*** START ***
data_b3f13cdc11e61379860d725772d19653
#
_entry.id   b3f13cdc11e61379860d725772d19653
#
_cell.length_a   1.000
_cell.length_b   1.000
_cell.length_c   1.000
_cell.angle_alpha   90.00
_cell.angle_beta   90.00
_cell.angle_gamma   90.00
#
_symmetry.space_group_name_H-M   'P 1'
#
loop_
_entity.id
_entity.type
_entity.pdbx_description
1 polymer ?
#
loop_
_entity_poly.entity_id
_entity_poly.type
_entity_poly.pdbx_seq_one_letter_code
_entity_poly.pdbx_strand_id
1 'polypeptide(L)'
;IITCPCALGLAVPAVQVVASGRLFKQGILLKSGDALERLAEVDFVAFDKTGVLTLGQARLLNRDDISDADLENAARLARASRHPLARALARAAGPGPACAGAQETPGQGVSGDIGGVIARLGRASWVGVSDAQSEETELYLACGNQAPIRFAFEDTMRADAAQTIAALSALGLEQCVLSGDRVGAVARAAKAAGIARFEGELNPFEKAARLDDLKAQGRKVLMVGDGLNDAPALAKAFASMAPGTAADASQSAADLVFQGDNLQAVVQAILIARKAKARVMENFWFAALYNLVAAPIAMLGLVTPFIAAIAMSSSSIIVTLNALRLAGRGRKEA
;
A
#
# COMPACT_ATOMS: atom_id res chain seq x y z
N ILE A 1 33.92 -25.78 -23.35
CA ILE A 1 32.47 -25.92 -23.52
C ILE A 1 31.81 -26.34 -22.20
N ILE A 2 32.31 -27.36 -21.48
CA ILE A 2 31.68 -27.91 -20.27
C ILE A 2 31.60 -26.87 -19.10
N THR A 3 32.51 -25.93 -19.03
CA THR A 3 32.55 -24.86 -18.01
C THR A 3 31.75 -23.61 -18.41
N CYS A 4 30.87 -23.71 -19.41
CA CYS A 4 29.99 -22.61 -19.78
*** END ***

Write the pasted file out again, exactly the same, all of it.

data_b3f13cdc11e61379860d725772d19653
#
_entry.id   b3f13cdc11e61379860d725772d19653
#
_cell.length_a   1.000
_cell.length_b   1.000
_cell.length_c   1.000
_cell.angle_alpha   90.00
_cell.angle_beta   90.00
_cell.angle_gamma   90.00
#
_symmetry.space_group_name_H-M   'P 1'
#
loop_
_entity.id
_entity.type
_entity.pdbx_description
1 polymer ?
#
loop_
_entity_poly.entity_id
_entity_poly.type
_entity_poly.pdbx_seq_one_letter_code
_entity_poly.pdbx_strand_id
1 'polypeptide(L)'
;IITCPCALGLAVPAVQVVASGRLFKQGILLKSGDALERLAEVDFVAFDKTGVLTLGQARLLNRDDISDADLENAARLARASRHPLARALARAAGPGPACAGAQETPGQGVSGDIGGVIARLGRASWVGVSDAQSEETELYLACGNQAPIRFAFEDTMRADAAQTIAALSALGLEQCVLSGDRVGAVARAAKAAGIARFEGELNPFEKAARLDDLKAQGRKVLMVGDGLNDAPALAKAFASMAPGTAADASQSAADLVFQGDNLQAVVQAILIARKAKARVMENFWFAALYNLVAAPIAMLGLVTPFIAAIAMSSSSIIVTLNALRLAGRGRKEA
;
A
#
# COMPACT_ATOMS: atom_id res chain seq x y z
N ILE A 1 33.92 -25.78 -23.35
CA ILE A 1 32.47 -25.92 -23.52
C ILE A 1 31.81 -26.34 -22.20
N ILE A 2 32.31 -27.36 -21.48
CA ILE A 2 31.68 -27.91 -20.27
C ILE A 2 31.60 -26.87 -19.10
N THR A 3 32.51 -25.93 -19.03
CA THR A 3 32.55 -24.86 -18.01
C THR A 3 31.75 -23.61 -18.41
N CYS A 4 30.87 -23.71 -19.41
CA CYS A 4 29.99 -22.61 -19.78